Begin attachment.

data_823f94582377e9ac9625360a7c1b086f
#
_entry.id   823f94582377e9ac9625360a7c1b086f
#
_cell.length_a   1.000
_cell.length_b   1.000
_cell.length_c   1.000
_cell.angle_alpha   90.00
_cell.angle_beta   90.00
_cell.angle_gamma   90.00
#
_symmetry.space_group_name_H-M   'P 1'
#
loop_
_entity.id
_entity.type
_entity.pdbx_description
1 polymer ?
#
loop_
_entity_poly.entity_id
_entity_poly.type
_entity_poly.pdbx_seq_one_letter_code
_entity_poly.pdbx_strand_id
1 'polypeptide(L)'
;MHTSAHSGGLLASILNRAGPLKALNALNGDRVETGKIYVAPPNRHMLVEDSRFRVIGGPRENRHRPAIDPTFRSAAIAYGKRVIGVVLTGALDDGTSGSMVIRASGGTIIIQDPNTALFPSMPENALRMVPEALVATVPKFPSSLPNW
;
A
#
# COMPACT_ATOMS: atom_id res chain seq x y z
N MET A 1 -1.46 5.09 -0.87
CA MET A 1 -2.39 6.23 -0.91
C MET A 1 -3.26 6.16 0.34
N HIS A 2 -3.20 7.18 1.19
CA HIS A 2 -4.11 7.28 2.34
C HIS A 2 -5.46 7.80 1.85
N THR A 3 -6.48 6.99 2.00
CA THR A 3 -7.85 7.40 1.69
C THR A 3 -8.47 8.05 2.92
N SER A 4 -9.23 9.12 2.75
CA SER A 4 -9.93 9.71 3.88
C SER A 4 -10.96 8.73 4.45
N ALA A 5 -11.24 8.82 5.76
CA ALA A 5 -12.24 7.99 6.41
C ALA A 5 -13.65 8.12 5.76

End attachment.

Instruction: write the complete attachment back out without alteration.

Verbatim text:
data_823f94582377e9ac9625360a7c1b086f
#
_entry.id   823f94582377e9ac9625360a7c1b086f
#
_cell.length_a   1.000
_cell.length_b   1.000
_cell.length_c   1.000
_cell.angle_alpha   90.00
_cell.angle_beta   90.00
_cell.angle_gamma   90.00
#
_symmetry.space_group_name_H-M   'P 1'
#
loop_
_entity.id
_entity.type
_entity.pdbx_description
1 polymer ?
#
loop_
_entity_poly.entity_id
_entity_poly.type
_entity_poly.pdbx_seq_one_letter_code
_entity_poly.pdbx_strand_id
1 'polypeptide(L)'
;MHTSAHSGGLLASILNRAGPLKALNALNGDRVETGKIYVAPPNRHMLVEDSRFRVIGGPRENRHRPAIDPTFRSAAIAYGKRVIGVVLTGALDDGTSGSMVIRASGGTIIIQDPNTALFPSMPENALRMVPEALVATVPKFPSSLPNW
;
A
#
# COMPACT_ATOMS: atom_id res chain seq x y z
N MET A 1 -1.46 5.09 -0.87
CA MET A 1 -2.39 6.23 -0.91
C MET A 1 -3.26 6.16 0.34
N HIS A 2 -3.20 7.18 1.19
CA HIS A 2 -4.11 7.28 2.34
C HIS A 2 -5.46 7.80 1.85
N THR A 3 -6.48 6.99 2.00
CA THR A 3 -7.85 7.40 1.69
C THR A 3 -8.47 8.05 2.92
N SER A 4 -9.23 9.12 2.75
CA SER A 4 -9.93 9.71 3.88
C SER A 4 -10.96 8.73 4.45
N ALA A 5 -11.24 8.82 5.76
CA ALA A 5 -12.24 7.99 6.41
C ALA A 5 -13.65 8.12 5.76